Seward is a significant name in Alaska. This month, as well as this year, are special times for celebrations of Alaska's history and especially in the town carrying the famous diplomat's name. Whether you are a historian at heart, or simply like to know why you get a day off from work, Seward's Day celebrates an interesting event.
On March 30, 1867, Secretary of State William H. Seward agreed to purchase Alaska for $7.2 million and signed an agreement with Baron Edouard de Stoeckl, the Russian minister to the United States. It sparked a typically Alaskan controversy. Few Americans outside of Alaska could understand what possible use or interest to the country the 586,000 square miles of land would offer. Hence, the agreement was widely known as "Seward's Folly" or "Seward's Icebox" or even Andrew Johnson's "polar bear garden." In 1896, the great Klondike Gold Strike was announced and the perception of Alaska's uses to the country changed.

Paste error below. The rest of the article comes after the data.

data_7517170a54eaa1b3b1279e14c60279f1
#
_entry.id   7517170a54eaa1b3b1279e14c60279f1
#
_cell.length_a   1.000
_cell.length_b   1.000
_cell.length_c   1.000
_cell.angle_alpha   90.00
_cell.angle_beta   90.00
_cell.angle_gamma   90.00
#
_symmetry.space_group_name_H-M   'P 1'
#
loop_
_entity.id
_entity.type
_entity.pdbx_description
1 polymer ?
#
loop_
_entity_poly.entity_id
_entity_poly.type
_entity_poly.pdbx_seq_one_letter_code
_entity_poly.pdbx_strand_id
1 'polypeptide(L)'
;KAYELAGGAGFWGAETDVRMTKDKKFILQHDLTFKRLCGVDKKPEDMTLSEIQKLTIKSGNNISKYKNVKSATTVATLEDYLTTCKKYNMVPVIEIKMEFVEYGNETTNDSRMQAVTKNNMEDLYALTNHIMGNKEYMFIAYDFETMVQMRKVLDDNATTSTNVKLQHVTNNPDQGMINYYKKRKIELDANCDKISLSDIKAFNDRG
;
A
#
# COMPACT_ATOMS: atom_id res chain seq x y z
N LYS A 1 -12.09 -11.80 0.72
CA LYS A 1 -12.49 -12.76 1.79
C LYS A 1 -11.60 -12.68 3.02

Seward's Day is celebrated on the last Monday of March, this year falling on March 31, and is a federal and state holiday. In the city of Seward, the Seward's Day Pioneer Luncheon will be held March 30 at the Elks Lodge. The city also has other celebrations planned this year to commemorate its own anniversary.
Seward was founded in 1903. A special event at the historic Van Gilder Hotel will help raise money for the city's centennial. Surrounded by the special Victorian atmosphere of the hotel...